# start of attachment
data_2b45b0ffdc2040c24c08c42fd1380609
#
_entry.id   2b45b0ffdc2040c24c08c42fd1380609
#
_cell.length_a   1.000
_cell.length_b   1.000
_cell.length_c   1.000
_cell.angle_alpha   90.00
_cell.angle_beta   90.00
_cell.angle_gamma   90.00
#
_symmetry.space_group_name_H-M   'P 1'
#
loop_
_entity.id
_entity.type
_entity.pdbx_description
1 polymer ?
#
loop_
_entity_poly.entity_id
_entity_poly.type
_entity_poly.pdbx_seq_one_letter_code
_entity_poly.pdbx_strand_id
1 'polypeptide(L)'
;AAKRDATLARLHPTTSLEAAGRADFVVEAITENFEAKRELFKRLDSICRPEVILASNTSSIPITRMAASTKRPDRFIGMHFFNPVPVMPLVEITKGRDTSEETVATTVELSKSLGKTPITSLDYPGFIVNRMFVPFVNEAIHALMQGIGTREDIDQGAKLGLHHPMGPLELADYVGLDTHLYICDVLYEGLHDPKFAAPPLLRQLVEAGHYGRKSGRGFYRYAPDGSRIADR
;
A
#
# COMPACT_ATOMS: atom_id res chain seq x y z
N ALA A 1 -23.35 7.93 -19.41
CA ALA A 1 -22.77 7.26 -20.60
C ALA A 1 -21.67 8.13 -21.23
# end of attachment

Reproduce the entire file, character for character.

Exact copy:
data_2b45b0ffdc2040c24c08c42fd1380609
#
_entry.id   2b45b0ffdc2040c24c08c42fd1380609
#
_cell.length_a   1.000
_cell.length_b   1.000
_cell.length_c   1.000
_cell.angle_alpha   90.00
_cell.angle_beta   90.00
_cell.angle_gamma   90.00
#
_symmetry.space_group_name_H-M   'P 1'
#
loop_
_entity.id
_entity.type
_entity.pdbx_description
1 polymer ?
#
loop_
_entity_poly.entity_id
_entity_poly.type
_entity_poly.pdbx_seq_one_letter_code
_entity_poly.pdbx_strand_id
1 'polypeptide(L)'
;AAKRDATLARLHPTTSLEAAGRADFVVEAITENFEAKRELFKRLDSICRPEVILASNTSSIPITRMAASTKRPDRFIGMHFFNPVPVMPLVEITKGRDTSEETVATTVELSKSLGKTPITSLDYPGFIVNRMFVPFVNEAIHALMQGIGTREDIDQGAKLGLHHPMGPLELADYVGLDTHLYICDVLYEGLHDPKFAAPPLLRQLVEAGHYGRKSGRGFYRYAPDGSRIADR
;
A
#
# COMPACT_ATOMS: atom_id res chain seq x y z
N ALA A 1 -23.35 7.93 -19.41
CA ALA A 1 -22.77 7.26 -20.60
C ALA A 1 -21.67 8.13 -21.23